As part of the Postcode Anywhere design team, one of our main jobs is to manage the visual identity of our brand across all media, from website design to trade shows.
When I started at Postcode Anywhere, the in-house design team hadn’t long started up (there being only one other designer).
One of our big jobs was to come up with an identity which would reflect the company and its style. We already had a logo and a font, but that was about it. From here we looked into colour, fonts, shapes, photography, layout etc. and used them all in a way that would work best for Postcode Anywhere. I believe it’s important that we have a unified identity; the perception of a company is highly influenced by consistency in its visual presentation and language.
In this blog post I’m going to briefly take you through the core elements of the Postcode Anywhere brand and a few examples of how it works across all the platforms we design for.
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The logo acts as a spokesperson for Postcode Anywhere’s visual identity. It uses the font Neo Sans and compromises two weights – regular and medium. Initially the logo had a tag line; however, as the company was growing so rapidly with its suite of products we decided to remove the tag line and create smaller brands for each product under the guidelines of ‘product name’ from Postcode Anywhere.
As a designer we work within the colour spectrum guides of Pantone (more about Pantone another day)! We have two main Pantone colours for the brand, P293 and P5425. These are always used to get an accurate colour when sending documents to print.
We have two ‘sister’ colours, green and orange. Green is mostly associated with marketing and orange with technical.
The curves came about from the need of a device to accompany the brand’s logo – a shape that we could adapt throughout our design processes and ideas that work with Postcode Anywhere.
The font we use is Myriad Pro. This goes on pretty much everything (except the website, as it isn’t a web-safe font unless it’s been used within an image). You will find this on our letterheads, product sheets, brochure, business cards – you name it! I guess we chose it for its clear and charming letter forms.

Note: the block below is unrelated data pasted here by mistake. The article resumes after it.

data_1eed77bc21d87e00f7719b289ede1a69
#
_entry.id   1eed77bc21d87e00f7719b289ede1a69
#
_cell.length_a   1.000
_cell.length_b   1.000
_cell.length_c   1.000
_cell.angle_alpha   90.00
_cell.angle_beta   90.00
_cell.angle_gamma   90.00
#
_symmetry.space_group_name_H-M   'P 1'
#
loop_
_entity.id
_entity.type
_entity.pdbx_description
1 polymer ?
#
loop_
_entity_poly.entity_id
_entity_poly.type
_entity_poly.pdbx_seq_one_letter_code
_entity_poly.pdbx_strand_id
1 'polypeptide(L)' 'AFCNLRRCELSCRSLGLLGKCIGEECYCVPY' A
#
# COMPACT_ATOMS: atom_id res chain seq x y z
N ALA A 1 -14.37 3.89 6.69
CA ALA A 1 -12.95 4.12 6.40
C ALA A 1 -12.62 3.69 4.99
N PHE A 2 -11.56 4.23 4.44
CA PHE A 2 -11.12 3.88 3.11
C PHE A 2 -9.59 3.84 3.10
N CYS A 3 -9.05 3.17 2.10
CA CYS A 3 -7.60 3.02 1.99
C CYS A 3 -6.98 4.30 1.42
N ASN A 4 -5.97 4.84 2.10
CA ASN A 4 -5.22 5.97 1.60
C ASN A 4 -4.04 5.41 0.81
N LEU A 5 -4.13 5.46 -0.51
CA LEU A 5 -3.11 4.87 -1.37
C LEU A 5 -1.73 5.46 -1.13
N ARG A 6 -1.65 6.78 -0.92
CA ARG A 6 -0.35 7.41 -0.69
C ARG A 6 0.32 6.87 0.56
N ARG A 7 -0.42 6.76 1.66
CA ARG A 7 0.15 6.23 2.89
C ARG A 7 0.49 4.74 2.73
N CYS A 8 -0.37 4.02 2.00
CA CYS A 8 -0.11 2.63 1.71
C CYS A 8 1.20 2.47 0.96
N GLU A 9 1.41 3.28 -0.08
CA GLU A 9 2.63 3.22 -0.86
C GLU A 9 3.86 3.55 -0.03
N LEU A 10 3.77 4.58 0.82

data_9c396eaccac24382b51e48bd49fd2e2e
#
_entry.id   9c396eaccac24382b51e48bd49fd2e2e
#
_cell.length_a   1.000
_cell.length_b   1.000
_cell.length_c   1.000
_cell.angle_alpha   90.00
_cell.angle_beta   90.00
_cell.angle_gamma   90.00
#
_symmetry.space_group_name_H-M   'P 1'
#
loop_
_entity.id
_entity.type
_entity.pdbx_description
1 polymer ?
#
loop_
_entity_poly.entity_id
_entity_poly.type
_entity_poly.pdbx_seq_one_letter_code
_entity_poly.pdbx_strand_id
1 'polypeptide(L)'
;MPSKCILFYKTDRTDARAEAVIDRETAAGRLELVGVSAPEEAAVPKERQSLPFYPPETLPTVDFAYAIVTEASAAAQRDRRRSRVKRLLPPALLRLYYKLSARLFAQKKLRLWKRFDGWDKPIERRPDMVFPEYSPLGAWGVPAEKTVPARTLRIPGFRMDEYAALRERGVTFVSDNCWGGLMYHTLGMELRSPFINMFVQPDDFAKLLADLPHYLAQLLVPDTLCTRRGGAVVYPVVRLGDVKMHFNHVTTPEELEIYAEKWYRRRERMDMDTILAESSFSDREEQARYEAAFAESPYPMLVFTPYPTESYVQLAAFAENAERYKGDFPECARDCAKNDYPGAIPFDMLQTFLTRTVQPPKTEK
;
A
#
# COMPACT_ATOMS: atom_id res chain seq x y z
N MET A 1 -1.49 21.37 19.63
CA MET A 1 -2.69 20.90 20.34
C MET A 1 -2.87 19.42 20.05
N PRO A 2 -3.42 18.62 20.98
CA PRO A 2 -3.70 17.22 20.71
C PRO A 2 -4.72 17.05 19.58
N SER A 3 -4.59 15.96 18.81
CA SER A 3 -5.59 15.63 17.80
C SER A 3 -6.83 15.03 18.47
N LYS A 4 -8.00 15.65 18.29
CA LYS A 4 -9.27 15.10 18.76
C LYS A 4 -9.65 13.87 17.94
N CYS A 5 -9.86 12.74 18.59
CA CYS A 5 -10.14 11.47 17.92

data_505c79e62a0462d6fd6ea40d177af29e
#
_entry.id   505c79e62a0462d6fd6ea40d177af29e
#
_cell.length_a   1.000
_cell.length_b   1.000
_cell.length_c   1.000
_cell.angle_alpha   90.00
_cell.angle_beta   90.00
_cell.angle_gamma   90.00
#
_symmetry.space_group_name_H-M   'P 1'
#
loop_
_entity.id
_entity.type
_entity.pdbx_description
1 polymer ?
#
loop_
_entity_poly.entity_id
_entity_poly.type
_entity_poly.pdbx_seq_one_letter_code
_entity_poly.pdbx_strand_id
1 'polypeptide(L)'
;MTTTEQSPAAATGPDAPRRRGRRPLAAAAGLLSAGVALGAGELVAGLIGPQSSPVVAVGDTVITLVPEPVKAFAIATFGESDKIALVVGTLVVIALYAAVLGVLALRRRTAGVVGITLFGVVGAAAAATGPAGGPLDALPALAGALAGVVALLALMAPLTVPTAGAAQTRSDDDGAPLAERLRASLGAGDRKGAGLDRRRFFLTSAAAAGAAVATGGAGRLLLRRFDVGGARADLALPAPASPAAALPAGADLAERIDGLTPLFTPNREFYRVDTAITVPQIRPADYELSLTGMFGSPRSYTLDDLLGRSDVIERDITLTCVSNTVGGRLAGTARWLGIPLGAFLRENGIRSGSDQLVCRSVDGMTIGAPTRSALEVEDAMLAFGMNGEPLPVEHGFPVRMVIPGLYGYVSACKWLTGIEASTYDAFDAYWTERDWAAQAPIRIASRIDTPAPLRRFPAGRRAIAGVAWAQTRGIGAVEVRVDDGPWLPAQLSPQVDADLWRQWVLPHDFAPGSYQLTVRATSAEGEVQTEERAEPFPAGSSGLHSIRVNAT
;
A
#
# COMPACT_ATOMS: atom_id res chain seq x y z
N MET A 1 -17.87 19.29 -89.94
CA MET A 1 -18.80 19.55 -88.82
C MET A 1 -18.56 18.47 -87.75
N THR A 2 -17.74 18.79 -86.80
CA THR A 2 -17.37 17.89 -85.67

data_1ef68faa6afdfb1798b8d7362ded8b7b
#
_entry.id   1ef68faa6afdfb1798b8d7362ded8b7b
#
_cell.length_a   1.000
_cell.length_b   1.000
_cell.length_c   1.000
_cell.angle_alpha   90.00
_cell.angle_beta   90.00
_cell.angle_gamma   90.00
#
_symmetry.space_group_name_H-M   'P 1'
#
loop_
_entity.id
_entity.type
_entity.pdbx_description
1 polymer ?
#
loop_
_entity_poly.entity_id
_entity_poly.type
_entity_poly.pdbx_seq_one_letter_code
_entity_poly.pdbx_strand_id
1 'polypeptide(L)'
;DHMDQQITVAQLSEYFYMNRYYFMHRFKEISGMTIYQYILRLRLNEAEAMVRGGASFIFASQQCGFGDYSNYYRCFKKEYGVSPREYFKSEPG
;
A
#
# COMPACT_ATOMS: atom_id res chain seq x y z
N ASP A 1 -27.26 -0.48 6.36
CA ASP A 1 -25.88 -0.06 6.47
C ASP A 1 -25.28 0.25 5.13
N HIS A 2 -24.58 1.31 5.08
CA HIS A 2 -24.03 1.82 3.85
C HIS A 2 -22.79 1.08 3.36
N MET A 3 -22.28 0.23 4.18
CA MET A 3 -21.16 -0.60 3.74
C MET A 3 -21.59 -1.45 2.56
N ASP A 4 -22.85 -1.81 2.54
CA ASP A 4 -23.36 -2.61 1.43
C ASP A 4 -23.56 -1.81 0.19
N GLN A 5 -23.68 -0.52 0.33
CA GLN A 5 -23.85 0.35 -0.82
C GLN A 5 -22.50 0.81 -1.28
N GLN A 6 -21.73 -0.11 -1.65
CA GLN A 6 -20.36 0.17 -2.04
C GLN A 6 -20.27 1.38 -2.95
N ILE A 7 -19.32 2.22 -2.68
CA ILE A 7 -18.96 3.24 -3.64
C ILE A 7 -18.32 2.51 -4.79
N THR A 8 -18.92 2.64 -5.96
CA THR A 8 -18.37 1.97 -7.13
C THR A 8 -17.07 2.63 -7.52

Our style of imagery very much reflects the attitude of the brand. From technical diagrams and screen shots to the photography, we have aimed to go for a friendly approach that sits between playful and practical.
One of the hardest jobs when branding is keeping the branding consistent across its online presence and print work. They are both very different media, so their requirements aren’t the same.
This is only a really quick overview of the brand and what has gone into building its visual language, but with all of these elements you can start to build the foundations of a brand identity. One of the best parts of this job is building an identity that you have managed and created from scratch. Every day we are looking at new ways to keep our visuals and ideas fresh while maintaining the consistency of the brand’s visual language. Below are a few links to some documents across the website which are to do with our branding. As for upcoming branding work, we are looking into re-visiting our style guide and freshening up our printed collateral.
Pantone – A universal colour guide used by designers to obtain the right tone when referencing or printing a document, enabling the colour chosen to be an exact match when printed.
Web-safe font – There are a few web-safe fonts which can be used. These fonts will be on your computer – as you are browsing the internet your computer will source the font locally, so when designing for online keeping to the web-safe font list will ensure you know how your design is going to look on most computers, without it being automatically substituted for another font.
We always love to hear your feedback on the design of the website and printed materials – so please do let us know how you think we’re getting along!